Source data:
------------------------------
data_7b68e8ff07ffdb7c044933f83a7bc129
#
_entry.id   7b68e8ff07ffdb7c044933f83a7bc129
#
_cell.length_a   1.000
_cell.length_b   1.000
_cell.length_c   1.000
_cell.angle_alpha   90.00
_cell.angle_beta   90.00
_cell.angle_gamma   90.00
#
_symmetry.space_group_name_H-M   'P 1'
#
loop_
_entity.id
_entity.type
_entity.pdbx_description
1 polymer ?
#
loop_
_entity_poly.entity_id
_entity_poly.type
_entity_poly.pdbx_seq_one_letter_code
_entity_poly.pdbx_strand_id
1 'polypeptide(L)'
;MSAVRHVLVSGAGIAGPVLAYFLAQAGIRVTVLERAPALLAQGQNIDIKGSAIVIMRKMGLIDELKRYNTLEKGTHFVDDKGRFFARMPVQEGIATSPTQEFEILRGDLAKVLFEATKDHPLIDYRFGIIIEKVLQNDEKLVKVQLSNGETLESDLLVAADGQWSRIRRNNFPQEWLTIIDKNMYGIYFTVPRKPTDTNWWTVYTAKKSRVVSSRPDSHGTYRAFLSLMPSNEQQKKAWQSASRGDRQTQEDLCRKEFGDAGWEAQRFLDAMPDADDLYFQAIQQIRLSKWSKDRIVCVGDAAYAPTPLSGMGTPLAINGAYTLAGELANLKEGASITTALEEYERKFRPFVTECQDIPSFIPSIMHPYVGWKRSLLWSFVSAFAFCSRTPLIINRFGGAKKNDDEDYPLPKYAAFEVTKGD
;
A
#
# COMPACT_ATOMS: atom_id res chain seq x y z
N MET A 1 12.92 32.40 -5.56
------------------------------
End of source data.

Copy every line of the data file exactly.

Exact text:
data_7b68e8ff07ffdb7c044933f83a7bc129
#
_entry.id   7b68e8ff07ffdb7c044933f83a7bc129
#
_cell.length_a   1.000
_cell.length_b   1.000
_cell.length_c   1.000
_cell.angle_alpha   90.00
_cell.angle_beta   90.00
_cell.angle_gamma   90.00
#
_symmetry.space_group_name_H-M   'P 1'
#
loop_
_entity.id
_entity.type
_entity.pdbx_description
1 polymer ?
#
loop_
_entity_poly.entity_id
_entity_poly.type
_entity_poly.pdbx_seq_one_letter_code
_entity_poly.pdbx_strand_id
1 'polypeptide(L)'
;MSAVRHVLVSGAGIAGPVLAYFLAQAGIRVTVLERAPALLAQGQNIDIKGSAIVIMRKMGLIDELKRYNTLEKGTHFVDDKGRFFARMPVQEGIATSPTQEFEILRGDLAKVLFEATKDHPLIDYRFGIIIEKVLQNDEKLVKVQLSNGETLESDLLVAADGQWSRIRRNNFPQEWLTIIDKNMYGIYFTVPRKPTDTNWWTVYTAKKSRVVSSRPDSHGTYRAFLSLMPSNEQQKKAWQSASRGDRQTQEDLCRKEFGDAGWEAQRFLDAMPDADDLYFQAIQQIRLSKWSKDRIVCVGDAAYAPTPLSGMGTPLAINGAYTLAGELANLKEGASITTALEEYERKFRPFVTECQDIPSFIPSIMHPYVGWKRSLLWSFVSAFAFCSRTPLIINRFGGAKKNDDEDYPLPKYAAFEVTKGD
;
A
#
# COMPACT_ATOMS: atom_id res chain seq x y z
N MET A 1 12.92 32.40 -5.56